Renaissance Man

KIRK PENTON

, Last Updated: 7:22 AM ET

CFL commissioner Mark Cohon was doing the interview over the phone, but you could tell by his voice that he was smiling on the other end.

And why wouldn't he be?

His league's attendance continues to be the highest it's been in more than two decades, and TV ratings are expanding in the most important demographic.

Translation: Cha-ching!

The Canadian Football League is enjoying quite the renaissance. Pick any topic affecting the league, and most will agree it's great, it's on the verge of being great, or let them tackle it and one day it'll be great.

(Just don't bring up the letters N, F or L, and everything will be fine).

"The league's very healthy," Cohon said. "Canadians really are rallying to our league this year."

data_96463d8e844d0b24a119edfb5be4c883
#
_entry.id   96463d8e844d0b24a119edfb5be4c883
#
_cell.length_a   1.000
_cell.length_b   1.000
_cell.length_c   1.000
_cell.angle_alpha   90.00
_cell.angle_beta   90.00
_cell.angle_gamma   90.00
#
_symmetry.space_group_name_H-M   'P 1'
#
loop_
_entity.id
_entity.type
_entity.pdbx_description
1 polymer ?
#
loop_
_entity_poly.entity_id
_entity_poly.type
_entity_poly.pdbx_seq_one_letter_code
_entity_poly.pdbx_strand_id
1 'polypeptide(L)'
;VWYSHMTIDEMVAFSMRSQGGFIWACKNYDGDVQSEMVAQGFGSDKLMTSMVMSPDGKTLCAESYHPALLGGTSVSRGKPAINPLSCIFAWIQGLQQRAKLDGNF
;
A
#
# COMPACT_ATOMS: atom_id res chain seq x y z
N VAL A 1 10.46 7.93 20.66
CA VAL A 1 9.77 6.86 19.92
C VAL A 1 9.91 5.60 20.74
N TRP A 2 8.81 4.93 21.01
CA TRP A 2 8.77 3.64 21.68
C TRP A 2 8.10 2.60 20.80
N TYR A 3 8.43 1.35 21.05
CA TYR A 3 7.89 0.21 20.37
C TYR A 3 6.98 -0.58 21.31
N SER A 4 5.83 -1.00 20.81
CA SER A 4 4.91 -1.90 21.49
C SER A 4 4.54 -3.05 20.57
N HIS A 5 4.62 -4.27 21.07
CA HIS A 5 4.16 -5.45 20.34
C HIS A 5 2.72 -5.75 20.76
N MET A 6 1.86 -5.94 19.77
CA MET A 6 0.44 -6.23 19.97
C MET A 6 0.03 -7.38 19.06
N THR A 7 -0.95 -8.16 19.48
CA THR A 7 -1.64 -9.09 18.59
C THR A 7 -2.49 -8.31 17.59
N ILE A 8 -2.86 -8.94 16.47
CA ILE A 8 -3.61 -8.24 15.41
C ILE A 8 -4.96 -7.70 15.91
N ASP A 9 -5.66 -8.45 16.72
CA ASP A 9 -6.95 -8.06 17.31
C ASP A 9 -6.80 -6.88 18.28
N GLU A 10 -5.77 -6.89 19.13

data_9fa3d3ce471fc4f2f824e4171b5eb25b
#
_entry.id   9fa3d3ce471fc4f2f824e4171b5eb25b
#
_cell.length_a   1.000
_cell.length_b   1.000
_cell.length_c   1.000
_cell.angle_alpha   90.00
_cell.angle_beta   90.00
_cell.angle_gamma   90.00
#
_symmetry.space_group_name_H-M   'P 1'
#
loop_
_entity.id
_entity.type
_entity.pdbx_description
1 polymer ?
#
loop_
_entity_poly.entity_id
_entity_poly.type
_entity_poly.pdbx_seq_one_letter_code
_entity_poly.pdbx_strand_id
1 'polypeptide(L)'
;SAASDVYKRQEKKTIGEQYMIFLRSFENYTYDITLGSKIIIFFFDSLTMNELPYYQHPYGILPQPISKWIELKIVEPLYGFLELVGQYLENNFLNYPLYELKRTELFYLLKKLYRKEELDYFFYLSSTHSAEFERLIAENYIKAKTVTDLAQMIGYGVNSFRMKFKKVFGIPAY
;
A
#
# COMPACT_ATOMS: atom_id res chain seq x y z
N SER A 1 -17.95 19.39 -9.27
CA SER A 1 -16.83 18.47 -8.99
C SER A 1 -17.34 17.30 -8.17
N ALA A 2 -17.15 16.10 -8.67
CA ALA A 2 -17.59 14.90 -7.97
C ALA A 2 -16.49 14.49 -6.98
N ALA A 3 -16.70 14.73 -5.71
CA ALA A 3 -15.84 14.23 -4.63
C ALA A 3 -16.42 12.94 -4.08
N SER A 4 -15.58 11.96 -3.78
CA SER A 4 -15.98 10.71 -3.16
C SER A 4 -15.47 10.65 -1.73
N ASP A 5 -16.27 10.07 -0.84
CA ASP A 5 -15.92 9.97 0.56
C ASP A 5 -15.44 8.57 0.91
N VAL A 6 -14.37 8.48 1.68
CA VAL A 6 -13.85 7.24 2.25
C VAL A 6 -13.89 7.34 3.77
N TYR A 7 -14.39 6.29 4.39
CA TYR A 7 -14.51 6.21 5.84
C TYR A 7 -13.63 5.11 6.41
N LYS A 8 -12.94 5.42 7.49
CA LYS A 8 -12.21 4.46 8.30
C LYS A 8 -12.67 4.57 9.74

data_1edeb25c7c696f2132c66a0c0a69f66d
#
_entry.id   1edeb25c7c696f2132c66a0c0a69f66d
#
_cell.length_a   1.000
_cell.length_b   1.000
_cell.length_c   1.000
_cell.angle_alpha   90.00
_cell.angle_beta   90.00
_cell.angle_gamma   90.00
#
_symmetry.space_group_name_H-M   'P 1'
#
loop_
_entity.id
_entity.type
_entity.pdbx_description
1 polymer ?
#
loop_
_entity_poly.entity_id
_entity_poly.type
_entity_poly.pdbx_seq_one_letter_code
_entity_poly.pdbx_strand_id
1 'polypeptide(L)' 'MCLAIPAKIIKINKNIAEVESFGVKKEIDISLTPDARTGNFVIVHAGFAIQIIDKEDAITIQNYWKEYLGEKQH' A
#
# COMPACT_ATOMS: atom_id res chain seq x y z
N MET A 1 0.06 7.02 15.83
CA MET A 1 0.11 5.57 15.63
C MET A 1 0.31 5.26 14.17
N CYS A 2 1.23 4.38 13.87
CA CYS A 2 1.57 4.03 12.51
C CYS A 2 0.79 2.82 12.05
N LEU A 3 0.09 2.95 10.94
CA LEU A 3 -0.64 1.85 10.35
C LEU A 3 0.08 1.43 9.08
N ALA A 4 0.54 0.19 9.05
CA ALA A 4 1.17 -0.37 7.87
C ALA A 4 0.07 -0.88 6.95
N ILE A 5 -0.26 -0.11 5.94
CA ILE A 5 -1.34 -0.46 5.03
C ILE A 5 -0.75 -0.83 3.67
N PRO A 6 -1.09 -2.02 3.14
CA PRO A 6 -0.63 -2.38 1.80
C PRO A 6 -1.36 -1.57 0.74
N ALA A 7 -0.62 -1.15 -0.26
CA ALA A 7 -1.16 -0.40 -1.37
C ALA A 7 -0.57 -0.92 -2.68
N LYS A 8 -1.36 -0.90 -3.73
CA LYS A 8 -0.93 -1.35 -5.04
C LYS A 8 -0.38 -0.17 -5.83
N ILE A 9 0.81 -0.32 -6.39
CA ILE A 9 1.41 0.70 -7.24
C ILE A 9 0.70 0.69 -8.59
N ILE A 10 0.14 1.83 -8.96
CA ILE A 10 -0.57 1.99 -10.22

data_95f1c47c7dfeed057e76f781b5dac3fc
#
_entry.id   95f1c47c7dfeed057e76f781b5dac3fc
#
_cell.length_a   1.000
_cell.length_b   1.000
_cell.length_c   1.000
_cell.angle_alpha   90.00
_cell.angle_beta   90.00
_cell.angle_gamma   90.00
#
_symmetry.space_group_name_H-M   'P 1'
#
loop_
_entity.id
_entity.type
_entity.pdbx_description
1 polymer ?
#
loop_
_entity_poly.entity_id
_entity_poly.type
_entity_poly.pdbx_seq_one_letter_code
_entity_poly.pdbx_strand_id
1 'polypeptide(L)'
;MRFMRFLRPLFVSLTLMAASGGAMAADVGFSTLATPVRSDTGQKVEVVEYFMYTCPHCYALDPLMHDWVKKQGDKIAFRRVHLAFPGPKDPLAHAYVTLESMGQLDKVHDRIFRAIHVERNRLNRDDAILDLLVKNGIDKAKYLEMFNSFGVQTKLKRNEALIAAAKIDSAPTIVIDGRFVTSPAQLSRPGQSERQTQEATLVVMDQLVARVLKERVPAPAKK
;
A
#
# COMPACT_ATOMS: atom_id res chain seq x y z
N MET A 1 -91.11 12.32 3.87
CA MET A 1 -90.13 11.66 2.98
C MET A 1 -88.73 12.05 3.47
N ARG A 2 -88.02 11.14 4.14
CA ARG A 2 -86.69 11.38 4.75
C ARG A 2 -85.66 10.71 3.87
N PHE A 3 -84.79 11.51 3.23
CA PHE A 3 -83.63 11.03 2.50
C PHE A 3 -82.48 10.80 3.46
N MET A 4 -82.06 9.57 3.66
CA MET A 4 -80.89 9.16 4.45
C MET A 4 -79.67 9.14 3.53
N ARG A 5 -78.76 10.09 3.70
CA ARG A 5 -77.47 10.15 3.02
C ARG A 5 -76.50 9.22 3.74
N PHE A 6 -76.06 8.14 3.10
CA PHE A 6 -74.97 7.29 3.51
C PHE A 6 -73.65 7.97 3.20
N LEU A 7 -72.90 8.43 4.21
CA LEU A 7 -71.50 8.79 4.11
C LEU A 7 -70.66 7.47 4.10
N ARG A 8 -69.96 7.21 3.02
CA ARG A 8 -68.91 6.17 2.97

After pointing out that the average attendance figure is more than 29,000 (on par with last year's number, which was the highest since 1983) and that TV ratings are up 11% over 2007 (approximately 400,000 people are watching each game), Cohon brought up what he believes is the biggest reason for the league's current success.

"More than ever, which is so exciting, the games have been really great," he said. "Scoring is up, penalties are down, games are close. The CFL that we all love has really shown itself this year."

Lots of fans and even more TV viewers will make any team executive member happy, especially when there are 30% more people between the ages of 18 of 34 tuning into CFL games this year than there were in 2007.

"It makes the advertisers happy, too," said Rick LeLacheur, Edmonton Eskimos president and CEO.

LeLacheur, who stepped into Hugh Campbell's gigantic shoes two years ago, agreed that Cohon's CFL is remarkably healthy. In fact, when LeLacheur was asked to pinpoint the last time the league was this fit, he was stumped.